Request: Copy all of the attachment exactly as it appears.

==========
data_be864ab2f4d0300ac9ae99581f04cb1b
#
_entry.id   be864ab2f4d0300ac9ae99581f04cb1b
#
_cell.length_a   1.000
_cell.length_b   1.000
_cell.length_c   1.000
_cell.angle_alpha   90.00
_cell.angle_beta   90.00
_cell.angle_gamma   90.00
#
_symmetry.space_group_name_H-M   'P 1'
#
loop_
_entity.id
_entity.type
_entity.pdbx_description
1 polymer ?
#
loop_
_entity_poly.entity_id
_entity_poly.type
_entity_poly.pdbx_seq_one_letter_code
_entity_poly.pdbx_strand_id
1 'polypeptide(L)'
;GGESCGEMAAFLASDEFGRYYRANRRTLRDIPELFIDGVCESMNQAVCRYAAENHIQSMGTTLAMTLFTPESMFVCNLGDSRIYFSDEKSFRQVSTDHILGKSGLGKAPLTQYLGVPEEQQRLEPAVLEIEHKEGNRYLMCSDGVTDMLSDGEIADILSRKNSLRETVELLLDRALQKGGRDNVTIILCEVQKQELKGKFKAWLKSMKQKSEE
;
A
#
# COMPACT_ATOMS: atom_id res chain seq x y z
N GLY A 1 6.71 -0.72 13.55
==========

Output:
data_be864ab2f4d0300ac9ae99581f04cb1b
#
_entry.id   be864ab2f4d0300ac9ae99581f04cb1b
#
_cell.length_a   1.000
_cell.length_b   1.000
_cell.length_c   1.000
_cell.angle_alpha   90.00
_cell.angle_beta   90.00
_cell.angle_gamma   90.00
#
_symmetry.space_group_name_H-M   'P 1'
#
loop_
_entity.id
_entity.type
_entity.pdbx_description
1 polymer ?
#
loop_
_entity_poly.entity_id
_entity_poly.type
_entity_poly.pdbx_seq_one_letter_code
_entity_poly.pdbx_strand_id
1 'polypeptide(L)'
;GGESCGEMAAFLASDEFGRYYRANRRTLRDIPELFIDGVCESMNQAVCRYAAENHIQSMGTTLAMTLFTPESMFVCNLGDSRIYFSDEKSFRQVSTDHILGKSGLGKAPLTQYLGVPEEQQRLEPAVLEIEHKEGNRYLMCSDGVTDMLSDGEIADILSRKNSLRETVELLLDRALQKGGRDNVTIILCEVQKQELKGKFKAWLKSMKQKSEE
;
A
#
# COMPACT_ATOMS: atom_id res chain seq x y z
N GLY A 1 6.71 -0.72 13.55